Businesses exist to fulfill their charter purposes and to maximize returns on capital. Government agencies exist to fulfill the legislative mandates on which they were founded. Nonprofit producers of goods and services exist to fulfill their missions. All of these entities, depending on the industry in which they are located, are likely to be subject to professional or industry standards. For example, all hospitals, whether public, proprietary, or nonprofit, must be licensed and must operate in accordance with pertinent government regulations.

But most grantmaking foundations operate under no comparable public or private constraints. Beyond compliance to a generic set of fiduciary and regulatory obligations, they are free to define their goals and purposes as they see fit with no substantive accountability to anyone.

Why, then, would foundations want or need to subject themselves and their grantees to evaluation—a procedure that even its proponents concede is expensive and time-consuming, and onerous and that its critics argue yields results of questionable value? Recent history suggests that the evaluative impulse has less to do with any genuine desire to measure the efficiency and effectiveness of foundation initiatives than from efforts by grantmakers to protect themselves from government regulation, from the desire of foundation executives and boards to deal with the dilemmas of decision making under ambiguity, and from the eagerness of entrepreneurial academics and consultants to market evaluation as a product.

“Do We Know What We Are Doing?”

Three decades ago, as foundations faced what seemed to be a real possibility of extinction in the face of public and congressional hostility, this question was asked by the head of one of the nation’s leading grantmakers. He offered evaluation as the answer. Today, when public sentiment is probably more favorable to foundations and other nonprofit organizations than it has ever been, we are still asking the same question—and still, apparently, offering the same answer.

The difference is that evaluation, while framed with the same rhetoric of rationality and purposiveness, in practice has taken on a very different function. Results-oriented boards demand proof of foundation efficacy, but are indifferent to evaluation findings. Foundation management pressures staff to do evaluation, but does not use the information it generates. Foundation staff do evaluation, but generally lack the resources or the competence to do it with any rigor. Grantees are compelled to participate in evaluation, but—in instances where they have access to its products—seldom find them useful.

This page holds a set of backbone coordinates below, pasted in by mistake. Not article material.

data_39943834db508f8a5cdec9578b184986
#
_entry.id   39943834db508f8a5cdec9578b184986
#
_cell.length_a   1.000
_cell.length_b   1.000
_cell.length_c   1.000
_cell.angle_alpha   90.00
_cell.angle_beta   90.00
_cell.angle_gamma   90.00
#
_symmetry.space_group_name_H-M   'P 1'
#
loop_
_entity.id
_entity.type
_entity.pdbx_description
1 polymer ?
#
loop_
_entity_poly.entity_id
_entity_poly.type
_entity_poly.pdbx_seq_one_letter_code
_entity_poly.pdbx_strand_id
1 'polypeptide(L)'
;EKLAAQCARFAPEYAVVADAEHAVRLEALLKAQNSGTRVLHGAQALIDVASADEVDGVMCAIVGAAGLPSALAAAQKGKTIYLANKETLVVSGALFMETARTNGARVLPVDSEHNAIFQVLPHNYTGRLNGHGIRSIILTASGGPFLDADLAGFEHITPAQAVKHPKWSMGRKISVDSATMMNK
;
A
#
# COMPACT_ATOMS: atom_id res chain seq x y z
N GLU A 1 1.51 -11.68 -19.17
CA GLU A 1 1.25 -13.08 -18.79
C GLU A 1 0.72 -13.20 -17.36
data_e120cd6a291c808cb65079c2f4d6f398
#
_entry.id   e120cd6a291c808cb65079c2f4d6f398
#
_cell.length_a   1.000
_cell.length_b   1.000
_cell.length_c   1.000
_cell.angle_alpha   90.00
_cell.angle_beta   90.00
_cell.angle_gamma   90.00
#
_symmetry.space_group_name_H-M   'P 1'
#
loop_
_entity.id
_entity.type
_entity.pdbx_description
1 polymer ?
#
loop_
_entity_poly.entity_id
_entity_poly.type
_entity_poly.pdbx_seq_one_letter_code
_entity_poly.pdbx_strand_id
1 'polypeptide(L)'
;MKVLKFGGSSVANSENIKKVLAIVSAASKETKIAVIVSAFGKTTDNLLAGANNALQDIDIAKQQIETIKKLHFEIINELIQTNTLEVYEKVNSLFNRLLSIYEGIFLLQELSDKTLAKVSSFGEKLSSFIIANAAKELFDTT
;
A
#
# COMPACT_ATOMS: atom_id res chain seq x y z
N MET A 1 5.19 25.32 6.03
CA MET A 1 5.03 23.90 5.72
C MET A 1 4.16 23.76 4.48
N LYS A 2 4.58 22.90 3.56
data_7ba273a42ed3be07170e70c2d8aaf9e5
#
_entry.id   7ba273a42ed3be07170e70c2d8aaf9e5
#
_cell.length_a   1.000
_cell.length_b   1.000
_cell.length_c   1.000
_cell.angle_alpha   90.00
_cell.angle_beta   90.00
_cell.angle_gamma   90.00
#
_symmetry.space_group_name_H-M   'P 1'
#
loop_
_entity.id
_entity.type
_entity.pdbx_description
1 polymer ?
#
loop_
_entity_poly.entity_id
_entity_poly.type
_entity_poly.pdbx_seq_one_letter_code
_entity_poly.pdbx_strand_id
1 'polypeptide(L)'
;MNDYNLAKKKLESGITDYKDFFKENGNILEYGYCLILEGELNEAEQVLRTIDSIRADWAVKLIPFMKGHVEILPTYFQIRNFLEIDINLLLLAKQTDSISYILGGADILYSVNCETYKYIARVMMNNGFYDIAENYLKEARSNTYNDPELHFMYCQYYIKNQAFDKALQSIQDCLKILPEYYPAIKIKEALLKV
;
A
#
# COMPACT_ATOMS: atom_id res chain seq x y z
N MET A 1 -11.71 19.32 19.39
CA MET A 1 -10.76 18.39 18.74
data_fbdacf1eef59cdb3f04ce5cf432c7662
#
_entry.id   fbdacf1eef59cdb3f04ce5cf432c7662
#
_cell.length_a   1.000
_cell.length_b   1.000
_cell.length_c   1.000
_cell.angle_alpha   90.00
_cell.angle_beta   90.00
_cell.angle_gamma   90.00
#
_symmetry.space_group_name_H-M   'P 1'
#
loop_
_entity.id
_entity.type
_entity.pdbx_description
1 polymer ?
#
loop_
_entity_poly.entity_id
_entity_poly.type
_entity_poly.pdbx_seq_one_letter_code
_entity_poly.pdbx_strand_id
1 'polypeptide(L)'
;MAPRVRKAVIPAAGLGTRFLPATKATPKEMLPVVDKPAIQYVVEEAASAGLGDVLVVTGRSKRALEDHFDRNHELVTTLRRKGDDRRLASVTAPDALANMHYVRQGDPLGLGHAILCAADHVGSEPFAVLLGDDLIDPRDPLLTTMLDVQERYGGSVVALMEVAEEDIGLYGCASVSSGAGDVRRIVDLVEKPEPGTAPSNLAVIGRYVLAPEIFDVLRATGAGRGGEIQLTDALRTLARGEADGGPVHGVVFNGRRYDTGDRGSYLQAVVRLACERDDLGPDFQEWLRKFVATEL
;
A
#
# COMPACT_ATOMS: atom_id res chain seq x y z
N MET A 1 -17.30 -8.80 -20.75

It is easy to understand why evaluation as practiced by most foundations today is little more than conventional wisdom cloaked in a rhetoric of evaluation and planning. The same conditions prevail that Orville G. Brim, Jr., former president of Sage Foundation, identified in his 1973 essay on evaluation: foundations continued to be institutionally isolated by the lack of accountability to external stakeholders—or as Brim put it, “they don’t know whether they are doing what they think they are doing—or whether what they are doing makes any difference to anyone or not. Institutional isolation breeds narcissism and illusory feelings of power, and separates administrators from the frontiers of thought.” There is still “no readily accessible hard-headed impersonal way to evaluate the performance of foundation administrators. There are no performance statistics. . . no bottom line showing profit or loss.” The best contemporary evaluation can do is raise subjective standards, based on the aligned expectations of grantmakers, grantees, and relevant stakeholders about purpose and process. Though foundation executives and trustees are not as “socially encapsulated” as they were thirty years ago—boards are no longer overwhelmingly white, male, and Protestant—to say this is a little like saying that Harvard is no longer an elite institution because it recruits most of its students from public rather than private schools, as it did half a century ago. Foundation executives are no more likely to “deal in truth in exchanges with their primary constituency—the grant applicants” than they were in Brim’s time. Because few efforts have been made to address—or even study—the problematic “social relations of philanthropy,” as Susan Ostrander calls them, foundation officers are unlikely to hear criticism from grantees (including, of course, evaluators, a substantial number of whom do their work under foundation grants and contracts). Finally, then as now, “foundations lack natural enemies in our society.” They have no competitors. They are not regularly monitored by journalists, public agencies, or trade associations.

The situation is perhaps best captured by the title given by a